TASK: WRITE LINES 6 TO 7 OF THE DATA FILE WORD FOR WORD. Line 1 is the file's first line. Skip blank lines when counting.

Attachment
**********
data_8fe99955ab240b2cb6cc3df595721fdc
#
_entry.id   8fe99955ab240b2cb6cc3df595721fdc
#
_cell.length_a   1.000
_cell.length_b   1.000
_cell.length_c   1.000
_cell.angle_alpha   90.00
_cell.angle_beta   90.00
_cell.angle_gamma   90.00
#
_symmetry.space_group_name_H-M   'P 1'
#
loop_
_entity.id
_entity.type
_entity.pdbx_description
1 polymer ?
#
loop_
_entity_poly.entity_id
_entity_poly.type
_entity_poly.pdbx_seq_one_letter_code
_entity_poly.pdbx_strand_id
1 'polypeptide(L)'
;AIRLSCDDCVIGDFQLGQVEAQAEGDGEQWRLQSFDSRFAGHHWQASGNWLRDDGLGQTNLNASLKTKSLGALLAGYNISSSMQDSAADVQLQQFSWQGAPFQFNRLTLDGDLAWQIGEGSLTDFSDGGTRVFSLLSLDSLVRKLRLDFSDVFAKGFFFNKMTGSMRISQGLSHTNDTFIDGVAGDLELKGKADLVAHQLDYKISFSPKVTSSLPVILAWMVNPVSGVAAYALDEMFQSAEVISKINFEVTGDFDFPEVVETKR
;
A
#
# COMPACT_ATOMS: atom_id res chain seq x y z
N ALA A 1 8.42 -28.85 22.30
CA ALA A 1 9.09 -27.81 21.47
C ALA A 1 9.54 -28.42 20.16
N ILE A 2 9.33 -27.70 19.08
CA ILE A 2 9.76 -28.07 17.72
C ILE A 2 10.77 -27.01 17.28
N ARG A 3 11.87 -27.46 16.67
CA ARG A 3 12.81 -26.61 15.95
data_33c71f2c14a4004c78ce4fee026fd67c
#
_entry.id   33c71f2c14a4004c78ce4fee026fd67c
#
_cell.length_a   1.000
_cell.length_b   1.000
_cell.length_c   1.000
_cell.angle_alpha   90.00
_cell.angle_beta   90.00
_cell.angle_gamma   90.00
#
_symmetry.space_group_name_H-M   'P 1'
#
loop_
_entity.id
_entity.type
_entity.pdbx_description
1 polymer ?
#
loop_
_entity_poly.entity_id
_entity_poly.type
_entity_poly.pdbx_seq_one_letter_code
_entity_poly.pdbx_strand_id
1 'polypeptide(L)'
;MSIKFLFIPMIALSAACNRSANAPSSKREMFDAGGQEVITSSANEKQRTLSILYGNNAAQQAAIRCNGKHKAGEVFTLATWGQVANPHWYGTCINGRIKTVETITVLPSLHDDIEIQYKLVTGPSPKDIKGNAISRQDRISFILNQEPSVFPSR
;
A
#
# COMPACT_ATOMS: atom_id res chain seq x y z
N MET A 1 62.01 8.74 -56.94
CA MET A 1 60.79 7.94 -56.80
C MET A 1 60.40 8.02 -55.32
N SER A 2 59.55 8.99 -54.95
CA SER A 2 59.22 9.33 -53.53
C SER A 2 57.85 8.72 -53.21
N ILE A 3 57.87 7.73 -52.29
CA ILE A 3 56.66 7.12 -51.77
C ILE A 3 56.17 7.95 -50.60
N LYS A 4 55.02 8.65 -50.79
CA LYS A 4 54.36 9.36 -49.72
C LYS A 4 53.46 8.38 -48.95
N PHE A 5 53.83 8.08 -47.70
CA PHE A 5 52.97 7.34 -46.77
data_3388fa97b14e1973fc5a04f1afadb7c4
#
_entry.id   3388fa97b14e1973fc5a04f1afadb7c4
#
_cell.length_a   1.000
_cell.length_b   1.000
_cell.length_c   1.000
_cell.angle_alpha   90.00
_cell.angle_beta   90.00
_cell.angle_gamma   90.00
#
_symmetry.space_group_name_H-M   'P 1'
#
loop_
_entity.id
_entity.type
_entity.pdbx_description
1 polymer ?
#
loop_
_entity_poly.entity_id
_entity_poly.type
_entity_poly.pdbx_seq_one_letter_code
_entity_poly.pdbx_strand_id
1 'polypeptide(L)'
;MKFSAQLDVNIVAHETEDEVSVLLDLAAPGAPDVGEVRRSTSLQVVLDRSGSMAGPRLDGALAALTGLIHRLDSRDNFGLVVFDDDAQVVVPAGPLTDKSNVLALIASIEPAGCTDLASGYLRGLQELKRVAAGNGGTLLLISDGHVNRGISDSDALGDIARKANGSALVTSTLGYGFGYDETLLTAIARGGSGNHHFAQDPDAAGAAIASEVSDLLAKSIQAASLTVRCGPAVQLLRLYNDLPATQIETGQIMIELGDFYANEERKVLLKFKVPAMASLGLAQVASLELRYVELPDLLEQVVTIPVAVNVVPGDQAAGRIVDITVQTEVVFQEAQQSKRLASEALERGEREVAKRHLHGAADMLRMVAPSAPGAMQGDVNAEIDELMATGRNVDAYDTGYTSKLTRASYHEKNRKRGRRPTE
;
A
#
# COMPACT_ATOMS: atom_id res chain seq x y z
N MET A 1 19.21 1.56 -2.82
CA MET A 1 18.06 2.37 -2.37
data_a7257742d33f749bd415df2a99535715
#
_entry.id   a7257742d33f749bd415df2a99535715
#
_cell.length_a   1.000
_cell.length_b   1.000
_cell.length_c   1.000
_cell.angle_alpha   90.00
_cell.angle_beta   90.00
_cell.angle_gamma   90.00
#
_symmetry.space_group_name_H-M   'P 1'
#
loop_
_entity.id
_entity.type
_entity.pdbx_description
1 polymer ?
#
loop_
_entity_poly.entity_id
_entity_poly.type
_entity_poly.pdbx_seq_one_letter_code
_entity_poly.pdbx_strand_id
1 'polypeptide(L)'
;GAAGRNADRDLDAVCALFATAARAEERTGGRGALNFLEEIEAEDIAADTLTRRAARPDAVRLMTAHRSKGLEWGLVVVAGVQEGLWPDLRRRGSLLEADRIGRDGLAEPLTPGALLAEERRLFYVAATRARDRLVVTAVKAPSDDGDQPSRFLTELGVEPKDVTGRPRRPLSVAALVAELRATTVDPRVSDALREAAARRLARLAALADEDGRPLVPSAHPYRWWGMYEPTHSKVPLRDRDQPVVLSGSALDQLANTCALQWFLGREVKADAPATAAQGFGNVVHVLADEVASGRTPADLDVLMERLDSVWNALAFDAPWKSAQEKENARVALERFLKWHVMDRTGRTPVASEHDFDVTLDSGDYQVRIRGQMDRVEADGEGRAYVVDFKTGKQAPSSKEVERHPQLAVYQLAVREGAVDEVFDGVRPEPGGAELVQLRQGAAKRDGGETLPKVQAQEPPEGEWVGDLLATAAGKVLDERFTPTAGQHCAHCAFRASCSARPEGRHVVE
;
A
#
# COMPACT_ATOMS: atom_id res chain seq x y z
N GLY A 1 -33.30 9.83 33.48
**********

_cell.length_b   1.000
_cell.length_c   1.000